Mate searching in crustaceans depends on different communicational cues, of which chemical and visual cues are most important. Herein we examined the role of chemical and visual communication during mate searching and assessment in the rock shrimp Rhynchocinetes typus. Adult male rock shrimp experience major ontogenetic changes. The terminal molt stages (named "robustus") are dominant and capable of monopolizing females during the mating process. Previous studies had shown that most females preferably mate with robustus males, but how these dominant males and receptive females find each other is uncertain, and is the question we examined herein. In a Y-maze designed to test for the importance of waterborne chemical cues, we observed that females approached the robustus male significantly more often than the typus male. Robustus males, however, were unable to locate receptive females via chemical signals. Using an experimental set-up that allowed testing for the importance of visual cues, we demonstrated that receptive females do not use visual cues to select robustus males, but robustus males use visual cues to find receptive females. Visual cues used by the robustus males were the tumults created by agitated aggregations of subordinate typus males around the receptive females. These results indicate a strong link between sexual communication and the mating system of rock shrimp in which dominant males monopolize receptive females. We found that females and males use different (sex-specific) communicational cues during mate searching and assessment, and that the sexual communication of rock shrimp is similar to that of the American lobster, where females are first attracted to the dominant males by chemical cues emitted by these males. A brief comparison between these two species shows that female behaviors during sexual communication contribute strongly to the outcome of mate searching and assessment.
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              The peripheral and central antennular pathway of the Caribbean stomatopod crustacean Neogonodactylus oerstedii.

              Although stomatopod crustaceans use their chemical senses in many facets of behavior, little is known about their chemosensory neural pathways, especially in comparison to the better-studied decapod crustaceans. We examined the stomatopod Neogonodactylus oerstedii to determine organizational aspects of peripheral and central neural pathway of antennules, which is a major chemosensory organ. We describe the three flagella of the triramous antennule as the medial, dorsolateral, and ventrolateral flagella. The primary branch point is between the medial flagellum and lateral flagella, and the secondary branch point is at the junction of the dorsolateral and ventrolateral flagella. The antennule bears at least three types of setae, based on their external morphology. Simple setae are present only on the medial flagellum and ventrolateral flagellum, organized as a tuft of 10-15 setae on each flagellar annulus. Aesthetasc setae and asymmetric setae occur only on the distal annuli of the dorsolateral flagellum, with each annulus bearing a row of three aesthetascs and one asymmetric seta. DiI fills of the antennular nerve near the junction of the flagella show that sensory neurons in the antennular flagella project to two neuropils in the ipsilateral midbrain-the olfactory lobe (OL) and lateral antennular neuropil (LAN). The OL is glomerular and has rich serotonergic innervation, a characteristic of the OL in decapods. The LAN is bi-lobed and stratified as it is in decapods. However, the LAN of stomatopods differs from that of decapods in being relatively large and containing extensive serotonergic innervation. The median antennular neuropil of stomatopods has sparse serotonergic innervation, and it is more diffusely organized compared to decapods. No accessory lobes were found in N. oerstedii. Thus, the stomatopod antennular flagella have the same two, highly organized parallel pathways common to decapods-the OL pathway and the LAN pathway.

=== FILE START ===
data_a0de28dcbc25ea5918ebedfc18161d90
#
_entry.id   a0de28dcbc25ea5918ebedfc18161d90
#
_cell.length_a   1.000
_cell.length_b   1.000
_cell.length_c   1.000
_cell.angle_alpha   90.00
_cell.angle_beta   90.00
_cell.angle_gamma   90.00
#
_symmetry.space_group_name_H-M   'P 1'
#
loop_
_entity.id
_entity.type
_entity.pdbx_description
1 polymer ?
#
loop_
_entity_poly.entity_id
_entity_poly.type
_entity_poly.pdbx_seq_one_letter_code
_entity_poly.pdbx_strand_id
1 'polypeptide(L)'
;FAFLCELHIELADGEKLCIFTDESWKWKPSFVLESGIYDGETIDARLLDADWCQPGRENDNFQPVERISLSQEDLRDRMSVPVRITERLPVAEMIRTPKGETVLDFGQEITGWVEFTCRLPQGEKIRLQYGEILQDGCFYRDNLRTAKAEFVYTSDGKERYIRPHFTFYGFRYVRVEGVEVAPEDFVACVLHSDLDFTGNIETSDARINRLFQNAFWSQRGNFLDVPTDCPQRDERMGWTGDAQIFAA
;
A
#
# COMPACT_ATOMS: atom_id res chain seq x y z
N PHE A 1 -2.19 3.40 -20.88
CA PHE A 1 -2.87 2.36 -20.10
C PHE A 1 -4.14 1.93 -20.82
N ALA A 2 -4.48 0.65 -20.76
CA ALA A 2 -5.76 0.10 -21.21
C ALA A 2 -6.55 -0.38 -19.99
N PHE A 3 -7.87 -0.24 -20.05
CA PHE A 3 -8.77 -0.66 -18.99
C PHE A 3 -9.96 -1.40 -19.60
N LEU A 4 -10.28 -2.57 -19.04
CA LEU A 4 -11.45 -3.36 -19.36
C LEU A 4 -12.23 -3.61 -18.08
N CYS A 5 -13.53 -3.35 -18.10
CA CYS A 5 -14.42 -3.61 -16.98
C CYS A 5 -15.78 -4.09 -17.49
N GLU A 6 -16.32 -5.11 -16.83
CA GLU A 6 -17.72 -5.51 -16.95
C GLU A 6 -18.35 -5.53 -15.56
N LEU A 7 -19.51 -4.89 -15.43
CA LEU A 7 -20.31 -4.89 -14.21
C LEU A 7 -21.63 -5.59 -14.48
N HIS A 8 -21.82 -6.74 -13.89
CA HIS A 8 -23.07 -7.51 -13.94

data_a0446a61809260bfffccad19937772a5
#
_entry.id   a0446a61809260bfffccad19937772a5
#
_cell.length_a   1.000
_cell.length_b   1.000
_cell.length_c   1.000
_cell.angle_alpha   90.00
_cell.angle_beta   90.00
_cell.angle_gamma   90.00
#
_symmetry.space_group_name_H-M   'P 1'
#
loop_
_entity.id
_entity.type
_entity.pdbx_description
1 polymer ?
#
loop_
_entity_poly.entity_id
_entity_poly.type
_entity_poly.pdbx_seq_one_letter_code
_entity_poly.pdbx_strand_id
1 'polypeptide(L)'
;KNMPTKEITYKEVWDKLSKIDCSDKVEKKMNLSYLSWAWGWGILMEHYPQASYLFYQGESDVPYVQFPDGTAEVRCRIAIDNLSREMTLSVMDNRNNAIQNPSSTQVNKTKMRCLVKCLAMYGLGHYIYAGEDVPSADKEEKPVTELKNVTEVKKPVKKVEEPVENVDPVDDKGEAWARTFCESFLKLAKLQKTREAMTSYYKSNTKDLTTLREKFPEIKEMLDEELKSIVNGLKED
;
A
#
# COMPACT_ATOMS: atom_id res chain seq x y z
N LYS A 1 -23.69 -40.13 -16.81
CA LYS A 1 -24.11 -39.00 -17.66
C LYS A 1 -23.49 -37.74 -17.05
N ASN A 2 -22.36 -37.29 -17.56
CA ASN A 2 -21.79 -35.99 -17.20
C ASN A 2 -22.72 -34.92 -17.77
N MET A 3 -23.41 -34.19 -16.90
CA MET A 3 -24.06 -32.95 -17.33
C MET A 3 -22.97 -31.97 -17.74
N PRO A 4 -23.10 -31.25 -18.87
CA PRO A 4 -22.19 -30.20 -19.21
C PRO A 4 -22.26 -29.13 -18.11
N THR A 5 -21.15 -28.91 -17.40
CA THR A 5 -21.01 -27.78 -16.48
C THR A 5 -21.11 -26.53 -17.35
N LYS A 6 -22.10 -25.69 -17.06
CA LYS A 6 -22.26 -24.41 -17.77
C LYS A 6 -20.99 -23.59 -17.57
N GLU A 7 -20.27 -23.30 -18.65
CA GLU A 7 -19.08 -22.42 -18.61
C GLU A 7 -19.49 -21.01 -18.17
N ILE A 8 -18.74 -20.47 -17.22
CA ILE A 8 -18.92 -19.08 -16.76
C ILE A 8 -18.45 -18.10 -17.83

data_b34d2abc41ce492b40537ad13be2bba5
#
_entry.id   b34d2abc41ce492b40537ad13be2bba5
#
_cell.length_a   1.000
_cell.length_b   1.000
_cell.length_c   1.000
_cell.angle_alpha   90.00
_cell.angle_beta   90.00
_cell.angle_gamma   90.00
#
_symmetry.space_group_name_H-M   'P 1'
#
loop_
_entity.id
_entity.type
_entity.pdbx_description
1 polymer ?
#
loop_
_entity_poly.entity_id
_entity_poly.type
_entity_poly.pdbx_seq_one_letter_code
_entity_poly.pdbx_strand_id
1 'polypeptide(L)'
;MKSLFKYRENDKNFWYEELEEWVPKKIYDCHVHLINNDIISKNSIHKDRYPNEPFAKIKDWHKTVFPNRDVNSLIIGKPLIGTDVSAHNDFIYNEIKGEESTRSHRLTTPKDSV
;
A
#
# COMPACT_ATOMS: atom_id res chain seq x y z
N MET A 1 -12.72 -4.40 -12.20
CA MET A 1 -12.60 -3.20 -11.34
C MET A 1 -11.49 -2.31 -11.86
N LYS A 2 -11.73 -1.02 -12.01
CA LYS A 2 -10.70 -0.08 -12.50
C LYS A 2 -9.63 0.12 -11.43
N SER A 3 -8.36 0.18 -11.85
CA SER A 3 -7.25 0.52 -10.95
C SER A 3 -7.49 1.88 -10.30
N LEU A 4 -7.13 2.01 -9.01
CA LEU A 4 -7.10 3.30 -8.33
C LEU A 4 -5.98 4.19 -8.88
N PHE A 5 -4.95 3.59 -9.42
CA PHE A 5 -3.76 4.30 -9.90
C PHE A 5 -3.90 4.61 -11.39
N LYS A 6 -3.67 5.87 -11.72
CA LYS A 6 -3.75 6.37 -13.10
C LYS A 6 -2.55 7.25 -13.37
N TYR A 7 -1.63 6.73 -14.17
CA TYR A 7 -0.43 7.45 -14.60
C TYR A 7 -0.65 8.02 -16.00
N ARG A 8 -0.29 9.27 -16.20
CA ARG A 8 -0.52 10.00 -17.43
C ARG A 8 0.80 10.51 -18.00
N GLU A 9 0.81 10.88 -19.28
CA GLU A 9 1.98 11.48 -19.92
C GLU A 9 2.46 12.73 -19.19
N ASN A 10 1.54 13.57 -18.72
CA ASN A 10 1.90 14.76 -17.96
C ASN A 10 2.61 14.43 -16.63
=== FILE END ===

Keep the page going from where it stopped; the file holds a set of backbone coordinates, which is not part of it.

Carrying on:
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                Author and article information

                Journal
                Parasite
                Parasite
                parasite
                Parasite
                EDP Sciences
                1252-607X
                1776-1042
                2015
                18 March 2015
                : 22
                : ( publisher-idID: parasite/2015/01 )
                Affiliations
                [1 ] Leigh Marine Laboratory, Institute of Marine Science, University of Auckland Warkworth 0941 New Zealand
                Author notes
                [* ]Corresponding author: otro004@ 123456aucklanduni.ac.nz
                Article
                parasite140113 10.1051/parasite/2015013
                10.1051/parasite/2015013
                4365294
                25786327
                © O. Trottier and A.G. Jeffs, published by EDP Sciences, 2015

                This is an Open Access article distributed under the terms of the Creative Commons Attribution License ( http://creativecommons.org/licenses/by/4.0), which permits unrestricted use, distribution, and reproduction in any medium, provided the original work is properly cited.

                Page count
                Figures: 7, Tables: 1, Equations: 0, References: 54, Pages: 11
                Categories
                Research Article